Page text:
Disease Prevention and Treatment Month


December 2016 – Governor’s Message

The work of Rotary begins in the community, and every community has its own unique needs and concerns. While we serve in countless ways, through The Rotary Foundation we’ve focused our efforts in six key areas to maximize our impact. These areas encompass some of the world’s most critical and widespread humanitarian needs, and we have a proven record of success in addressing them. One of them is Disease Prevention and Treatment.

Rotary's top priority is the eradication of polio, but our members take on far greater responsibilities to fight disease. We set up health camps and training facilities in undeveloped countries and in communities struggling with HIV/AIDS and Malaria. We design and build the infrastructure for doctors, nurses, governments, and partners to reach the one in six people in the world who can't afford to pay for health care.

Disease prevention and treatment takes on many forms, from supporting studies to helping immunize people to improving drinking water and the sanitation infrastructure. The world relies on Rotary to tackle these global challenges, and to set an example for others to follow.

Here are some suggestions on how Rotary clubs, Districts and our service partners can address these needs both locally and internationally:

  • Support health education programs that explain how diseases are spread and promote ways to reduce the risk of transmission.
  • Help immunize people against infectious diseases.
  • Support continuing education and training for health workers through scholarships, and public recognition.
  • Improve and expand access to low-cost and free health care in underserved areas.
  • Improve sanitation facilities by providing toilets and latrines that flush into a sewer or safe enclosure.
  • Promote good hygiene habits through education. Proper hand washing with soap and water can reduce diarrhea cases by up to 35 percent.
  • Develop or support programs that provide immunizations and antibiotics. Measles, malaria, pneumonia, AIDS, and diarrheal diseases are the leading causes of death in children under five.

Prevention Is Better Than Cure - Healthy Everyday Habits

The Department of Health has some tips for healthy habits that we can all use or teach others to prevent infectious diseases from spreading:

  • Handle and prepare food safely.
  • Wash hands often.
  • Clean and disinfect commonly used surfaces.
  • Cough and sneeze into a tissue or, (if you must) your sleeve.
  • Don’t share personal items.
  • Get vaccinated.
  • Avoid touching wild animals.
  • Stay home when sick.

End Trachoma 2020

I have often conveyed to you RI President John Germ’s comments in relation to opportunities. In particular, he believes that the only difference between a small opportunity and a great one, is what you do with it. At the District 9800 Conference in Shepparton the plan is to officially announce an exciting project being initiated by the Rotary Club of Melbourne - to eliminate trachoma from Australia. This will be a ‘GREAT’ opportunity for Rotary Clubs around Australia to join together, eliminate trachoma, and celebrate 100 years of Rotary in Australia.

Trachoma is an eye infection that can diminish eyesight or, in extreme situations, totally blind the sufferer. Australia is the only developed country in the world where trachoma is still endemic. A project team has been established, liaising with government, non-government and other organisations working in the field, while scoping potential avenues of funding and resourcing. Trachoma is found only in remote indigenous communities, and a number have already been visited to inform them of the project. The incoming RI President Ian Riseley and all Districts in Australia showed strong enthusiasm and support for this initiative at the 2016 Rotary Institute. This is a way for all Rotarians in Australia to improve the lives of our own people, and raise Rotary’s profile.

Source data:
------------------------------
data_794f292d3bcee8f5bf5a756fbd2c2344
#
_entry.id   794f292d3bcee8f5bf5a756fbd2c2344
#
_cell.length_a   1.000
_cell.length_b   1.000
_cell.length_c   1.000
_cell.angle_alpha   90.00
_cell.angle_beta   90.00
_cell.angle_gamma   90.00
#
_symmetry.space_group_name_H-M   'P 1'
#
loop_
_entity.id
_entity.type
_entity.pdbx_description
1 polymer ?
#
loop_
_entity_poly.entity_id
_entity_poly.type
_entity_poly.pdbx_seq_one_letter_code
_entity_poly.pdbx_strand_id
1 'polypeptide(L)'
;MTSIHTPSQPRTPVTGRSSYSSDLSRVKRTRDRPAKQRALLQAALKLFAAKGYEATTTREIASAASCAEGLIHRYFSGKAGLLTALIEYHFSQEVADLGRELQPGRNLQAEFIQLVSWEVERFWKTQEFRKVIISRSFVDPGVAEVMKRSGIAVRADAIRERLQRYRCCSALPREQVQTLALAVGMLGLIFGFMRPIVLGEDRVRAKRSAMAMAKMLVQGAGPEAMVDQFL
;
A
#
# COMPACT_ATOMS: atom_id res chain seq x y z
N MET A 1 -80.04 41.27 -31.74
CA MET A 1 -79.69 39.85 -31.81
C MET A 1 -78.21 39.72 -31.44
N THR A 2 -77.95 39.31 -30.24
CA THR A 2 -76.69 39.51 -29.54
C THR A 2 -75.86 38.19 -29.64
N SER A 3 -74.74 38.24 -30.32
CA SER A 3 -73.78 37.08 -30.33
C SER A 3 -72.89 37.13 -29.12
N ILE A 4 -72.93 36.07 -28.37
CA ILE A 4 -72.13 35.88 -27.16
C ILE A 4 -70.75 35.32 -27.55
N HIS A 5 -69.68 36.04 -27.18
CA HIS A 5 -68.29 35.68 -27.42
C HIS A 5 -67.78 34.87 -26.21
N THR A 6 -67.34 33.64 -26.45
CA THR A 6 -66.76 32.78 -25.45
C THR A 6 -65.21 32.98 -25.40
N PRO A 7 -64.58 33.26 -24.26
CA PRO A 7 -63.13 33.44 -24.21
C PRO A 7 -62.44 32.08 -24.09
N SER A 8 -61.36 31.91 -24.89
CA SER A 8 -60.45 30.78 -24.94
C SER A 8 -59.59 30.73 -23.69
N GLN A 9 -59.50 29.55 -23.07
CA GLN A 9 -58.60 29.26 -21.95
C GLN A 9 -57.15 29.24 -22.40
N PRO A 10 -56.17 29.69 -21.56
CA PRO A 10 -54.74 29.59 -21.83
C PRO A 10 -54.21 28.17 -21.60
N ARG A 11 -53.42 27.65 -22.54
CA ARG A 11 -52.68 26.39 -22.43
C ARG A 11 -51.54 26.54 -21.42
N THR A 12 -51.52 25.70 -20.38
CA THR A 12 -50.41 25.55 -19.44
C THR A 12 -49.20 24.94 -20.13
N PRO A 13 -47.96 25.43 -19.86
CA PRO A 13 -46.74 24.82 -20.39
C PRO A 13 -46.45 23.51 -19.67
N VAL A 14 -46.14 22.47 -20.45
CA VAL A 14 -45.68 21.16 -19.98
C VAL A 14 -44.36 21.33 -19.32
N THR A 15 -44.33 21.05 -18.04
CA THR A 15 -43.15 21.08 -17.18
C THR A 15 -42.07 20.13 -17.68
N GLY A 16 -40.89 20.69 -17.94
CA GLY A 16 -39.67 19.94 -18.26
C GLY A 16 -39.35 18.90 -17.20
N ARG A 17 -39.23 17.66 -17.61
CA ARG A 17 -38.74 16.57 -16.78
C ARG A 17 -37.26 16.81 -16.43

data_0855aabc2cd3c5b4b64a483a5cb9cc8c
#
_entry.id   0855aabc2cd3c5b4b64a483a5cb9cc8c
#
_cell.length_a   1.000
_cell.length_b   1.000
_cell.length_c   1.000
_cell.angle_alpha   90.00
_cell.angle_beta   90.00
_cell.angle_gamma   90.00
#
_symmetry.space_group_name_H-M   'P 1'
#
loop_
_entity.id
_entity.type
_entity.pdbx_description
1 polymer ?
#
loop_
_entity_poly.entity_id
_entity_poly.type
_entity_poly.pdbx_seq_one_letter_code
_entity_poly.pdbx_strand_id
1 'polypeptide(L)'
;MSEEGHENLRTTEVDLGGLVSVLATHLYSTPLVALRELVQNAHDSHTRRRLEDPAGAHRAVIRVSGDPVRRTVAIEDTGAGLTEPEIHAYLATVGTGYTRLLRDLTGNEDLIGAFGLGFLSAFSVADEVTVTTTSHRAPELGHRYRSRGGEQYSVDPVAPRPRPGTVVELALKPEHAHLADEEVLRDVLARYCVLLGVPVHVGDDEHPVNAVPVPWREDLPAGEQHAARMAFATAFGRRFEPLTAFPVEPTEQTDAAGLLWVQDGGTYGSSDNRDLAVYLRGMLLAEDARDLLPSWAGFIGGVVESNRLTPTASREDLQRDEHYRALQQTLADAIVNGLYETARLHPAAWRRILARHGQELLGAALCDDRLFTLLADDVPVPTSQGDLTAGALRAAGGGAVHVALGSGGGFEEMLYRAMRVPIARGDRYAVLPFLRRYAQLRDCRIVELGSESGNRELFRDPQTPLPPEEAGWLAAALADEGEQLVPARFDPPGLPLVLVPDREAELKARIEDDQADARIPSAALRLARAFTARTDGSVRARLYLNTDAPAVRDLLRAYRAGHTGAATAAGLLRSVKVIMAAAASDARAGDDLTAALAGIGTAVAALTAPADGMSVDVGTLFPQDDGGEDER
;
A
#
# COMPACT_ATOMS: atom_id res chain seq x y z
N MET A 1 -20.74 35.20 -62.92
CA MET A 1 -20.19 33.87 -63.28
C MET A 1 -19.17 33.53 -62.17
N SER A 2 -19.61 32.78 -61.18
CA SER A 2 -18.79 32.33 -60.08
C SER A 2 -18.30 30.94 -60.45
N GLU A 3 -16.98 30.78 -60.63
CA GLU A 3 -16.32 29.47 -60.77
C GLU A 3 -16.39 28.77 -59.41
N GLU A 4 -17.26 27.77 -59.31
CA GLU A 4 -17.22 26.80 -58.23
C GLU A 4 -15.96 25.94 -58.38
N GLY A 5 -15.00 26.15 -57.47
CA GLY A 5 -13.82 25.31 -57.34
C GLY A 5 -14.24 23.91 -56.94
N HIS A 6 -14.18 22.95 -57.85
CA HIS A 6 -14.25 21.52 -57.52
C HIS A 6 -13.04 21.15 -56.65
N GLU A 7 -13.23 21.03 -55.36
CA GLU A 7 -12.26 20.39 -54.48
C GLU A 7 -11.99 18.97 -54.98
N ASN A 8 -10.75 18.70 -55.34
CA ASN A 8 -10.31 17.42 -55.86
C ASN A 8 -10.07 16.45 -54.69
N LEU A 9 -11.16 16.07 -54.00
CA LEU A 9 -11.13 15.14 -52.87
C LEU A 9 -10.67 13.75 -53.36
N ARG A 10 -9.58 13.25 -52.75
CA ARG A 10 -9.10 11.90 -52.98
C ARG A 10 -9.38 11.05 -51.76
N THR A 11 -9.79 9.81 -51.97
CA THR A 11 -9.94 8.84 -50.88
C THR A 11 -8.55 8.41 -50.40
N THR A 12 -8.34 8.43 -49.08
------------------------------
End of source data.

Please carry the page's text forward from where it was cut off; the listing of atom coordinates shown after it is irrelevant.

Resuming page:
Rotary’s Unique Structure – Together We Can Do Anything!

In preparation for delivering the 1994 Sir Angus Mitchell Oration, Rotary Club of Melbourne member, David Wittner visited the State Library of Victoria with the objective of looking through the substantial material and memorabilia that Sir Angus donated to the library. David was looking for some insight into Sir Angus’s hopes and aspirations for the Rotary world in the years that led up to his year of office as World President in 1948/49, and in the period that succeeded it. The personal letters exchanged between Sir Angus and Paul Harris, and the many other leaders of Rotary enabled David to conclude that the Angus Mitchell philosophy for Rotary's growth could be achieved by the acceptance of six guidelines, one of which was “That Rotary could embrace projects that would not otherwise be tackled on a global scale by individual nations, simply because the day would come when Rotary's unique structure would enable it to”.

How insightful it was for Sir Angus Mitchell to see Rotary’s potential thirty before another Australian RI President, Sir Clem Renouf commenced a polio immunization pilot program in the Philippines. In 1985 Rotary officially launched the global campaign to Eradicate Polio, using Rotary’s huge, powerful network and The Rotary Foundation to do what no individual nation could. The work of our Foundation never stops and the network of Rotary is as powerful today as it ever has been.  With these resources working together, we can do anything!

Neville John

District Governor 2016-2017



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